When you’re pregnant, you’re not only eating for two but hydrating for two as well. Hydration is essential for delivering the best care to your child throughout your pregnancy, everything from essential vitamins to creating a safe barrier around them while in the womb.
While the average amount of water recommended for all pregnant women is 300 milliliters, there are many problems with the one-size-fits-all mentality. So many things contribute to a healthy pregnancy, and hydration seems to fly under the radar too often.
Besides looking over just how much water you should drink while you're pregnant, we’ll also look at quick ways to keep you hydrated in a pinch.
Why Is Hydration Important, Especially During Pregnancy?
When you’re pregnant, it’s more important than ever to keep hydration in mind. Your body needs water to absorb nutrients and transfer them to their destinations. Your baby can only receive those nutrients if your body has enough fluid to transfer them. When speaking in terms of different trimesters, your baby needs different things at different stages.
Your first trimester happens within the first three months of pregnancy and is responsible for turning a small bundle of cells called an embryo into a fetus. Your placenta also develops, which is an essential source of nutrients for your baby throughout the entire pregnancy. The baby’s facial features and other organs also begin to develop.
If you’re curious about whether your child will be a boy or a girl, the second trimester is the perfect time to find out in advance.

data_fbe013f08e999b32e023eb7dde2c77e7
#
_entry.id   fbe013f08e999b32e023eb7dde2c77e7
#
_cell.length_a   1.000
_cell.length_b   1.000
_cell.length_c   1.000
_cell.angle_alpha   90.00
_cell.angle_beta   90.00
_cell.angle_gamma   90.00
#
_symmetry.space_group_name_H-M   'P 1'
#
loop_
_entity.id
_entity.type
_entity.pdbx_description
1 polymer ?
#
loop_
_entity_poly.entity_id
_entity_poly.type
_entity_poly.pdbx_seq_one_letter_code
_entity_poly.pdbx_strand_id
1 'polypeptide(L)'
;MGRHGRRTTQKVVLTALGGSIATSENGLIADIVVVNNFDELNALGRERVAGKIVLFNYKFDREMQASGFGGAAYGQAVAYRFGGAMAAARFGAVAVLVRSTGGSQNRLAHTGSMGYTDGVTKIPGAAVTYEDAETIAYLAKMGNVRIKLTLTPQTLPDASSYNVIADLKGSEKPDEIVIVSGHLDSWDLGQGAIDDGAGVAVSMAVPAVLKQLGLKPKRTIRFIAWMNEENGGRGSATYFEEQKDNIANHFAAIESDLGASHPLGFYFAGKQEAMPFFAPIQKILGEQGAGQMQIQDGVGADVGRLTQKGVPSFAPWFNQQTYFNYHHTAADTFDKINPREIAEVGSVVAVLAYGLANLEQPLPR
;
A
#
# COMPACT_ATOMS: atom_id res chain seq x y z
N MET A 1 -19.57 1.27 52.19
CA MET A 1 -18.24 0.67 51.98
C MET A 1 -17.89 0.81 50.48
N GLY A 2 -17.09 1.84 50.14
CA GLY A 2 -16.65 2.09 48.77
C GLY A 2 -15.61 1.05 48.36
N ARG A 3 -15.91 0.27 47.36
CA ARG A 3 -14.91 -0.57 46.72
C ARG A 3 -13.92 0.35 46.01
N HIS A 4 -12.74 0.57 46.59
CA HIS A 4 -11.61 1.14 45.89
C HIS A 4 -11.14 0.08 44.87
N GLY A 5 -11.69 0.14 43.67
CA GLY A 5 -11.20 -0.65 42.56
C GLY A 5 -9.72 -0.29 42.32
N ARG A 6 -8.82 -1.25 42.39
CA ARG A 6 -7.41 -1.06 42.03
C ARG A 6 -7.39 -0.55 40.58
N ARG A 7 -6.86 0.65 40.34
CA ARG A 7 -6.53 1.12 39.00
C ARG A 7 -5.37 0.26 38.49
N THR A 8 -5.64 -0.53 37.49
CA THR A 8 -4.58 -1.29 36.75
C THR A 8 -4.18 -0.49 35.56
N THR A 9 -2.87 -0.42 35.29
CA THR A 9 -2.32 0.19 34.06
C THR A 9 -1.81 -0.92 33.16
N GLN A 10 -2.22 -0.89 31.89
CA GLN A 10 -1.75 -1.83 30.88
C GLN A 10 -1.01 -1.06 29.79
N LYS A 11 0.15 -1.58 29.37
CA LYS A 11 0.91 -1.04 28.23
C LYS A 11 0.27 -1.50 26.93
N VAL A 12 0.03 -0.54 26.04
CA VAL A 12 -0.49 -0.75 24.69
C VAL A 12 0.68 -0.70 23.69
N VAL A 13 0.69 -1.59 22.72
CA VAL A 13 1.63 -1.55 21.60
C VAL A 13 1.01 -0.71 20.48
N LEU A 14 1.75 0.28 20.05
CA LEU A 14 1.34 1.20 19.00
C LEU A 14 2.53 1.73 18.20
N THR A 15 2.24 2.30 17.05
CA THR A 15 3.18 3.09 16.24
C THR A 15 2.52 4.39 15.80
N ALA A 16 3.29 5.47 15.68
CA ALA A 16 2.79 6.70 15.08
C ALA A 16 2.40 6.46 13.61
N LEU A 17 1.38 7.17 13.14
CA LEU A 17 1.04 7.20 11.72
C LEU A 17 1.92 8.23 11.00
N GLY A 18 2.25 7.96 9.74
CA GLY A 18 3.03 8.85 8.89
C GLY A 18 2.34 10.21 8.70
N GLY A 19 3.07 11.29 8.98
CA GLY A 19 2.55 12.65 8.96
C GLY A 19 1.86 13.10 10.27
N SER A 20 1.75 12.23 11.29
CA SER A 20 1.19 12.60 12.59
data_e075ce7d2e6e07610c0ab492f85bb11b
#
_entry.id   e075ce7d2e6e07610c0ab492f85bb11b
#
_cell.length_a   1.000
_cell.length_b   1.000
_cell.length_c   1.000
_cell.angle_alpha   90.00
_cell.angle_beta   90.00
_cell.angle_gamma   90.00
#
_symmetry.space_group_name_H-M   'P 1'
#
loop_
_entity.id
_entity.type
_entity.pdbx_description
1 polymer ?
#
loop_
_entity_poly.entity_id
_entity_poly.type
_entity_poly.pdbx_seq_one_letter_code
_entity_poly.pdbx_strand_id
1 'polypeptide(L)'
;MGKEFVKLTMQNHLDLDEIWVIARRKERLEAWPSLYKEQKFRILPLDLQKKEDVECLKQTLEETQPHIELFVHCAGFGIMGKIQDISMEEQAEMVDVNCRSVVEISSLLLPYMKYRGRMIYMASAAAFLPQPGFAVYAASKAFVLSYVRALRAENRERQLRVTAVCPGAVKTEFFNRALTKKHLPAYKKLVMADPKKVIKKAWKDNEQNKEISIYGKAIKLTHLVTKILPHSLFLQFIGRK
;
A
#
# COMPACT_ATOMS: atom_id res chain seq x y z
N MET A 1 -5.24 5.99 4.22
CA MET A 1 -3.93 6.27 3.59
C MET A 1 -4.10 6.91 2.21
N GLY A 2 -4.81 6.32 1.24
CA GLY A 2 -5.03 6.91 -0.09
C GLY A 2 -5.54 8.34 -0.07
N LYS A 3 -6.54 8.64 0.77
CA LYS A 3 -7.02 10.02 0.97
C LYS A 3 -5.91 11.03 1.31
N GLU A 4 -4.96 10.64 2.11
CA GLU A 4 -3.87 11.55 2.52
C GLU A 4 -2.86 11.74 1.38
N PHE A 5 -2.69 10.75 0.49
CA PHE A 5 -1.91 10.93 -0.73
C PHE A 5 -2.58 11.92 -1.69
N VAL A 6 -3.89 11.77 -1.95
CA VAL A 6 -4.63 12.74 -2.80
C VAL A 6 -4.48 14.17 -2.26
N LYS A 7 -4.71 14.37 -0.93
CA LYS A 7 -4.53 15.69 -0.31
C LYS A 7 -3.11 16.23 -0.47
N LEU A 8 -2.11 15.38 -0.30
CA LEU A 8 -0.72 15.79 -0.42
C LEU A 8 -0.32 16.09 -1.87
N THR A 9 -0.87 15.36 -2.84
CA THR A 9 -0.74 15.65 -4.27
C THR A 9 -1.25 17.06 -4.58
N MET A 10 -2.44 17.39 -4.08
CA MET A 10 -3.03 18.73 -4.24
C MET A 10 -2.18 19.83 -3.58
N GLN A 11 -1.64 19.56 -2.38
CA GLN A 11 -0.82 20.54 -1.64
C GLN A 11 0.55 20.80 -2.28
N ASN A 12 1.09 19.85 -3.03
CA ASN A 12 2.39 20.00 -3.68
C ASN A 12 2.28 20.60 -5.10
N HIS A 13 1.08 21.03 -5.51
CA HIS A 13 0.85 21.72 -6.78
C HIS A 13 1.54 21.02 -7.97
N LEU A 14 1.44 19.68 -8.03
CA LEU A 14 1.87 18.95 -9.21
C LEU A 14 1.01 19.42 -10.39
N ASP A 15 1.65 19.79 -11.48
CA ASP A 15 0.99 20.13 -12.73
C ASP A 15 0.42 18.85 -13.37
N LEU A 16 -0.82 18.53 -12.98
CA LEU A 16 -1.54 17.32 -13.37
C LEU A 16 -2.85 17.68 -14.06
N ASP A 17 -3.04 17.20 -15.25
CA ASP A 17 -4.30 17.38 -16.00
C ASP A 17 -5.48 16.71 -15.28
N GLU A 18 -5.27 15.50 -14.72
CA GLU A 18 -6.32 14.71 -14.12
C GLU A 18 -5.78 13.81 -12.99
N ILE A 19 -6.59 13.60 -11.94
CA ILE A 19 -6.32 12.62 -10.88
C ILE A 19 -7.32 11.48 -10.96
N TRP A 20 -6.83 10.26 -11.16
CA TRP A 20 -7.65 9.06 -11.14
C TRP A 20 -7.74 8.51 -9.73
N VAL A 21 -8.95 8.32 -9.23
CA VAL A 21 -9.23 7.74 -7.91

This stage is also when you hear your baby’s heartbeat and watch them make faces or move in cute ways while in the womb. They also begin growing hair. This is also the part of your pregnancy where you may neglect your own hydration since you don’t have morning sickness and other unappealing symptoms to remind you to take it easy.
Your baby is finishing up developing in the womb and getting ready to see the real world! By this time, their brain is adding the final touches and your baby’s lungs are nearly finished developing as well. By the ninth or tenth month, you’ll have a beautiful baby.
What Can Impact Hydration Levels in Pregnant Women?
Many symptoms of pregnancy can affect hydration levels. Pregnant women must drink a proper amount of water to stay hydrated throughout their pregnancy. Different stages of pregnancy can significantly affect hydration levels in your body, especially depending on the trimester you are in.
In a recent study published in the European Journal of Nutrition, the second and third trimesters can make women more susceptible to inadequate hydration, especially after exercise. The participants were considered overweight or obese. Hydration may also be linked with lower birth weights in some cases. With proper care, this can be avoided.
Some symptoms of dehydration, besides extreme thirst, can include:
- Upset stomach
- Dark yellow urine
- Preterm labor
Pregnant women are susceptible to underhydration due to the way the body changes throughout pregnancy. For example, morning sickness impacts 70 percent of pregnant women. Without a chance to replenish fluids, it can be difficult to maintain proper hydration. That’s why when you’re feeling thirsty, you should drink water as soon as you can. Your body’s signal that it lacks hydration and waiting to rehydrate can make matters worse.
Another good reason to stay hydrated? Pregnant women can be prone to urinary tract infections (UTIs), and not having enough fluids could be the difference between a healthy urinary tract and a UTI. There’s already enough to worry about with a pregnancy, and having to endure a medical emergency shouldn’t be one of them. Hemorrhoids can also happen if you experience consistent constipation during your pregnancy.
If you experience part of your pregnancy during the summer or in another environment with a lot of heat, keep tabs on your hydration levels. Even better, stay out of excessive heat.
Ways To Hydrate Effectively Throughout Pregnancy